TaxVAT5 ways business models can affect VAT liability

5 ways business models can affect VAT liability

Understanding the impact of business models on VAT obligations can help to minimise tax risks and ensure compliance with tax regulations

5 ways business models can affect VAT liability

Understanding the impact of business models on VAT obligations can help to minimise tax risks and ensure compliance with tax regulations. Nicholas Hallam, chief executive of Accordance, highlights the key points.

Being aware of VAT obligations – and how a business model may affect them – will enable business owners to make informed decisions and minimise tax risks when determining the business structure that they adopt. Businesses need to evaluate how desired operational structures could impact VAT liabilities and, importantly, whether any unintended consequences could follow if their arrangements are challenged by revenue-hungry tax authorities.

Doing this from the outset of making new supplies should also help senior management teams and investors minimise the number of sleepless nights they endure worrying about unexpected tax bills coming their way. In the current political and regulatory environment, being able to substantiate and justify the commercial and economic realities of your business structure and minimise tax authority challenges is key.

There are many ways that a business model can affect VAT liability. Five key points are highlighted below.

1. Are employees classed as “self-employed” or “employed”?

As Uber found out recently, the employment status of “staff” can significantly affect the party who is ultimately liable to account for VAT. In the case of Uber, a UK employment tribunal recently ruled that their drivers are employees of Uber and not self-employed, as Uber had been maintaining.

VAT implications have arisen from this because, if the outcome of the ruling is upheld (and it is being challenged), Uber’s business structure will fundamentally change. This means that Uber could take on responsibility to account for the VAT instead of the current position which sees the drivers (if VAT registered) do this.

It is therefore crucial to ensure that the VAT implications are considered when setting up a business to ensure that reporting accurately reflects activities. This should help to protect and manage the risk of building up liabilities that the tax authorities might re-visit in the future or reputational damage.

 

2. How does the business hold/manage stock?

Does the business hold consignment stock? Does it operate warehouses in other countries to enable delivery to customers quickly? Does it make local purchases in other EU Member States? Does the supply chain take advantage of triangulation?

When a business holds stock, it should always be determined in advance as on which party the onus will rest to account for the VAT due on the supply of the stock. This is important because some countries apply simplifications which shift the need to account for VAT to the customer whilst others expect the supplier to maintain this position (by registering for VAT in that country). Knowing the specific rules will influence the obligations a business has – such as the need to register – and help inform how it manages these.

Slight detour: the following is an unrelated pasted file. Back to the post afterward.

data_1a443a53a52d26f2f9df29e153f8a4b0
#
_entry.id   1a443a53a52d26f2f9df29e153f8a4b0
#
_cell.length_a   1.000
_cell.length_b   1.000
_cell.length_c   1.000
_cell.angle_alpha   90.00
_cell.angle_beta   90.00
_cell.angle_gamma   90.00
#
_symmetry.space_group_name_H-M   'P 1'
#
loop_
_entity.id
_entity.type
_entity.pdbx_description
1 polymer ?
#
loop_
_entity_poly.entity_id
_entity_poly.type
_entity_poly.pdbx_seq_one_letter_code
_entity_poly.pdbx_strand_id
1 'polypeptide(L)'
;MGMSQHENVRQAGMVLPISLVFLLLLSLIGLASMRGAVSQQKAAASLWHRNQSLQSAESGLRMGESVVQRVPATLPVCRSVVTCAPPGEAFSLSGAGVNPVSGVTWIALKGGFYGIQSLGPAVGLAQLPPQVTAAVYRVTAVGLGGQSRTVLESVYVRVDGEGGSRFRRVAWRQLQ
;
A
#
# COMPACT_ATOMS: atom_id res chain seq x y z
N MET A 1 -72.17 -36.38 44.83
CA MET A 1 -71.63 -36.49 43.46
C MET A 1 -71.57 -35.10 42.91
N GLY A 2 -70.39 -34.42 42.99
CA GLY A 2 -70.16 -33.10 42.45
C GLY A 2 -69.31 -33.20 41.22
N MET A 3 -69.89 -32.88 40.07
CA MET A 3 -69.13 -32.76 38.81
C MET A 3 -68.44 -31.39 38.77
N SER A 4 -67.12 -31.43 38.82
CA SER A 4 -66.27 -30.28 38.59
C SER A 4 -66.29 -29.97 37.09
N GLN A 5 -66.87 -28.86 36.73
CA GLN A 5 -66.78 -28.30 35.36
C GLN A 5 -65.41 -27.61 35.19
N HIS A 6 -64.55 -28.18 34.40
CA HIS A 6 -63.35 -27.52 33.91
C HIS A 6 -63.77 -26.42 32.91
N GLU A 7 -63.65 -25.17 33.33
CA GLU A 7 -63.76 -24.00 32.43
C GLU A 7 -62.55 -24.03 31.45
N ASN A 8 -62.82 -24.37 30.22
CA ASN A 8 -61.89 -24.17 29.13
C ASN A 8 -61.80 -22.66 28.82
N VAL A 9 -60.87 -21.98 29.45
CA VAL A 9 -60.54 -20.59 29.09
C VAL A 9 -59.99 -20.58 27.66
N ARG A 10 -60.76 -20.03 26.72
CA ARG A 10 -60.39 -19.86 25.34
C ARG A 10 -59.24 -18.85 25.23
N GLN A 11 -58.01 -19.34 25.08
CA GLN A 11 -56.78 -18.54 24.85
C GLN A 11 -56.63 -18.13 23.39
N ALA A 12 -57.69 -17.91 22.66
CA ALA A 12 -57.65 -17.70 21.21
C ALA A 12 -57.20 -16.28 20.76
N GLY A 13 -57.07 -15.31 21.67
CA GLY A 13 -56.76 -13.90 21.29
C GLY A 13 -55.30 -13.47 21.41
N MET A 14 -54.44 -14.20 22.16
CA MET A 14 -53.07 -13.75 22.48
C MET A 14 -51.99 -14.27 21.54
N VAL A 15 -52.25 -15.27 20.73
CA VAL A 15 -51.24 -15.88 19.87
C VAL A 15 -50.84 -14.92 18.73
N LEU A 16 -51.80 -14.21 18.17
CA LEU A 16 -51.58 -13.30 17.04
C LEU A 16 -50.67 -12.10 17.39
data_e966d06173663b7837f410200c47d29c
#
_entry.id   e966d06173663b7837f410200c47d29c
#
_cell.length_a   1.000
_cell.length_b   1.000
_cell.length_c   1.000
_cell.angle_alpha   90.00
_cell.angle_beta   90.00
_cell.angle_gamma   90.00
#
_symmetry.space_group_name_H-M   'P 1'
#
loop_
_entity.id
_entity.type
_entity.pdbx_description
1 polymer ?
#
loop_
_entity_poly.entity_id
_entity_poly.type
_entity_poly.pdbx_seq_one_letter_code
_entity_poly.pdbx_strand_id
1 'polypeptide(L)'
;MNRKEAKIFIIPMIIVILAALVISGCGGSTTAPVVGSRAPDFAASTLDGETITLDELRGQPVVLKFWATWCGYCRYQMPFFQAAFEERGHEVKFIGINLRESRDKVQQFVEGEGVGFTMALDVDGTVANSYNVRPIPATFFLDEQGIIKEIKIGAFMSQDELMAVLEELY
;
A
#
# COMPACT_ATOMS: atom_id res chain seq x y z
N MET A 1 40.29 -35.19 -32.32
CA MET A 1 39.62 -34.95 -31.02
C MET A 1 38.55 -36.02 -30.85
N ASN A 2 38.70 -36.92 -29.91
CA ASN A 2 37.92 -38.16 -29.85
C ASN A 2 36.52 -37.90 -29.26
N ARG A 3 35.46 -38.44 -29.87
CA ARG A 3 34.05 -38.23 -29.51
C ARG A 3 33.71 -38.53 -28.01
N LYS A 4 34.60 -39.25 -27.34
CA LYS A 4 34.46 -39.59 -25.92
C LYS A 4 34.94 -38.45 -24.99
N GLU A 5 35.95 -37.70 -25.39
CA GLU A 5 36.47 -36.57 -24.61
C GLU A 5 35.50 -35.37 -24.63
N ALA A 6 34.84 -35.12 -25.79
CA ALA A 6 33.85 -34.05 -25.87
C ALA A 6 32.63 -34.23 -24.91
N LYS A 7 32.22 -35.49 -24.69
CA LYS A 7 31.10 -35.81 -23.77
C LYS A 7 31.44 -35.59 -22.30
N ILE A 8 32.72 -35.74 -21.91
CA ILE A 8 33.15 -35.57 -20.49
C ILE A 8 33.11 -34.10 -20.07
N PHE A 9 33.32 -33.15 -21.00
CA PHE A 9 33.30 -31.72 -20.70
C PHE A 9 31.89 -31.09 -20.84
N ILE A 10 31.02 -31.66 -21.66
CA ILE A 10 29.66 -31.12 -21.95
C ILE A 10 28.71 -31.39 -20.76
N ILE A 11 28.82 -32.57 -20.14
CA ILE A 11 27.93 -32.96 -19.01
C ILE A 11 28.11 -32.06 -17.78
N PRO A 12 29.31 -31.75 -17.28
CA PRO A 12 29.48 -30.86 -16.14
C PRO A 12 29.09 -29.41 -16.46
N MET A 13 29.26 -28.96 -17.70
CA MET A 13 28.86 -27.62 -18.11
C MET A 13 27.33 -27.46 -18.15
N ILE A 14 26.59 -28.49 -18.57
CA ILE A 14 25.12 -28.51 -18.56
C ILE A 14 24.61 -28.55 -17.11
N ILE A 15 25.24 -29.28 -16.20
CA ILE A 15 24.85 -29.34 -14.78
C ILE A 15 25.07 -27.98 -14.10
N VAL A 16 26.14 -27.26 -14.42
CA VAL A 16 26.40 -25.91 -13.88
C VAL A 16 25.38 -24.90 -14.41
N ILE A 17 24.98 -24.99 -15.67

3. Who is the business supplying?

Having an awareness of who the business’ customers are, where they are established and what countries they operate in is crucial. Determining whether supplies are B2C or B2B in nature and ensuring it is known which country they reside in should be considered as this influences the place of supply (where VAT is due), and hence will minimise the risk of applying the incorrect VAT treatment to supplies.

 

4. Who manages transportation?

If the business makes cross-border supplies of goods, it needs to be determined who takes ownership of the goods during transportation. This is important because the party with responsibility for the transport is often also deemed to be the one making the supply.

This point is critical to confirm when analysing supplies which involve chain transactions. These supplies see one movement of goods take place between locations in two EU Member States.  However, there will be two supplies of that good made during the transportation. Of the two supplies, one will benefit from exemption (that being the cross border one) and one will be subject to local domestic VAT. If the latter applies, the business making that supply might have an obligation to be VAT registered.

Understanding this is critical in order to ensure that all VAT obligations are covered and provision has been made to meet them. In addition, if the obligations have a negative impact (i.e. increased costs, etc.) then knowing that ahead of time can allow for alternative options to be considered.

 

5. Are there mixed or single supplies taking place in the transactions?

A mixed supply is one where a single price is charged but which has two or more component parts, each with its own purpose. VAT liability will become more complex where supplies are mixed and the different elements are subject to different rates of VAT. For instance, if one supply is subject to a reduced rate and the other is subject to the standard rate of VAT, then a fair and reasonable method of apportioning the income received between the two different rates needs to be applied.

A business may want to try and obtain agreement from the relevant tax authority about how it will be accounting for the VAT if mixed supplies are made. This may involve agreeing that a mixed supply does in fact take place (rather than a single supply) in addition to agreeing the method that is going to be applied to apportion the VAT due.  Doing this should help minimise the risk of fines or penalties in the future.

 

Nicholas Hallam is chief executive of Accordance.

 

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